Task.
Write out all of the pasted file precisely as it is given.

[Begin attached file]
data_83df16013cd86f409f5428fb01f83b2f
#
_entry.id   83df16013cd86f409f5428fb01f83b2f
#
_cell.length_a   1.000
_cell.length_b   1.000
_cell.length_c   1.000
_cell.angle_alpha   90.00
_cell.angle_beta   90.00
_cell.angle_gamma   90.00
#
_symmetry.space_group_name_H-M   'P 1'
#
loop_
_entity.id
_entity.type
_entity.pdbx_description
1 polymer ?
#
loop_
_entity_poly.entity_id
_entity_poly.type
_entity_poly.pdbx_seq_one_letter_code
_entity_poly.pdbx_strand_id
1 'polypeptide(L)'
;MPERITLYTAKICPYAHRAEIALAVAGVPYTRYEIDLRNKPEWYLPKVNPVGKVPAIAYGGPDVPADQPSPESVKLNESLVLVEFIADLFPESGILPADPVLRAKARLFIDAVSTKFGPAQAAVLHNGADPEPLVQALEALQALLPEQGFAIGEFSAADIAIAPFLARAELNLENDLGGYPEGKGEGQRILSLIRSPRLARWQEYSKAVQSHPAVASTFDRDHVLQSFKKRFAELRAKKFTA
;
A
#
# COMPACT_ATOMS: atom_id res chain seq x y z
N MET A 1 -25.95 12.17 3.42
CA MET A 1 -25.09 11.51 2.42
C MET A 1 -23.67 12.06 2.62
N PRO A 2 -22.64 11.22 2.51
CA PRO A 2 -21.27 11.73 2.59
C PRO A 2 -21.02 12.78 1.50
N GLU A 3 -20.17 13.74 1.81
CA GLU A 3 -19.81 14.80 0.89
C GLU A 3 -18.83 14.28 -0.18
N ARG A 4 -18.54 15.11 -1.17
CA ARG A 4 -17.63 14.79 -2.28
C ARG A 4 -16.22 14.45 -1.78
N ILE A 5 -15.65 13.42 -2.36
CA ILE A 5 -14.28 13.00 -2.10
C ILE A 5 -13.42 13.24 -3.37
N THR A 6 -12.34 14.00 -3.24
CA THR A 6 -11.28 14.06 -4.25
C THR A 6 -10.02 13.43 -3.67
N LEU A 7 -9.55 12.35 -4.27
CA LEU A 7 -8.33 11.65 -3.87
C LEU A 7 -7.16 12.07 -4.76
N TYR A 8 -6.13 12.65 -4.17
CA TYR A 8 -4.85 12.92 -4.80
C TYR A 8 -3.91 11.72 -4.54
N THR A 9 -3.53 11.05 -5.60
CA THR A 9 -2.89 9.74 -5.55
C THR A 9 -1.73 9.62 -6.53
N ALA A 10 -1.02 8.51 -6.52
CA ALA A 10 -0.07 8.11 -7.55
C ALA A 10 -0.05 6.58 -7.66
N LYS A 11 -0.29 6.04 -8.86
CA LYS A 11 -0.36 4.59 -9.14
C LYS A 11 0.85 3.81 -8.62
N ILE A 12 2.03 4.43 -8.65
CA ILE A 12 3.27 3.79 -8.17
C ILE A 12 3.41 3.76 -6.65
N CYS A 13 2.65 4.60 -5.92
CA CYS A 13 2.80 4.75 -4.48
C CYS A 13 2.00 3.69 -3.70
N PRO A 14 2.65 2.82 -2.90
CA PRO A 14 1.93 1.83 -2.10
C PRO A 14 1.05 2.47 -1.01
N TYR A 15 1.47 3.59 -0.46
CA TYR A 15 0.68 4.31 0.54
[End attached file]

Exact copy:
data_83df16013cd86f409f5428fb01f83b2f
#
_entry.id   83df16013cd86f409f5428fb01f83b2f
#
_cell.length_a   1.000
_cell.length_b   1.000
_cell.length_c   1.000
_cell.angle_alpha   90.00
_cell.angle_beta   90.00
_cell.angle_gamma   90.00
#
_symmetry.space_group_name_H-M   'P 1'
#
loop_
_entity.id
_entity.type
_entity.pdbx_description
1 polymer ?
#
loop_
_entity_poly.entity_id
_entity_poly.type
_entity_poly.pdbx_seq_one_letter_code
_entity_poly.pdbx_strand_id
1 'polypeptide(L)'
;MPERITLYTAKICPYAHRAEIALAVAGVPYTRYEIDLRNKPEWYLPKVNPVGKVPAIAYGGPDVPADQPSPESVKLNESLVLVEFIADLFPESGILPADPVLRAKARLFIDAVSTKFGPAQAAVLHNGADPEPLVQALEALQALLPEQGFAIGEFSAADIAIAPFLARAELNLENDLGGYPEGKGEGQRILSLIRSPRLARWQEYSKAVQSHPAVASTFDRDHVLQSFKKRFAELRAKKFTA
;
A
#
# COMPACT_ATOMS: atom_id res chain seq x y z
N MET A 1 -25.95 12.17 3.42
CA MET A 1 -25.09 11.51 2.42
C MET A 1 -23.67 12.06 2.62
N PRO A 2 -22.64 11.22 2.51
CA PRO A 2 -21.27 11.73 2.59
C PRO A 2 -21.02 12.78 1.50
N GLU A 3 -20.17 13.74 1.81
CA GLU A 3 -19.81 14.80 0.89
C GLU A 3 -18.83 14.28 -0.18
N ARG A 4 -18.54 15.11 -1.17
CA ARG A 4 -17.63 14.79 -2.28
C ARG A 4 -16.22 14.45 -1.78
N ILE A 5 -15.65 13.42 -2.36
CA ILE A 5 -14.28 13.00 -2.10
C ILE A 5 -13.42 13.24 -3.37
N THR A 6 -12.34 14.00 -3.24
CA THR A 6 -11.28 14.06 -4.25
C THR A 6 -10.02 13.43 -3.67
N LEU A 7 -9.55 12.35 -4.27
CA LEU A 7 -8.33 11.65 -3.87
C LEU A 7 -7.16 12.07 -4.76
N TYR A 8 -6.13 12.65 -4.17
CA TYR A 8 -4.85 12.92 -4.80
C TYR A 8 -3.91 11.72 -4.54
N THR A 9 -3.53 11.05 -5.60
CA THR A 9 -2.89 9.74 -5.55
C THR A 9 -1.73 9.62 -6.53
N ALA A 10 -1.02 8.51 -6.52
CA ALA A 10 -0.07 8.11 -7.55
C ALA A 10 -0.05 6.58 -7.66
N LYS A 11 -0.29 6.04 -8.86
CA LYS A 11 -0.36 4.59 -9.14
C LYS A 11 0.85 3.81 -8.62
N ILE A 12 2.03 4.43 -8.65
CA ILE A 12 3.27 3.79 -8.17
C ILE A 12 3.41 3.76 -6.65
N CYS A 13 2.65 4.60 -5.92
CA CYS A 13 2.80 4.75 -4.48
C CYS A 13 2.00 3.69 -3.70
N PRO A 14 2.65 2.82 -2.90
CA PRO A 14 1.93 1.83 -2.10
C PRO A 14 1.05 2.47 -1.01
N TYR A 15 1.47 3.59 -0.46
CA TYR A 15 0.68 4.31 0.54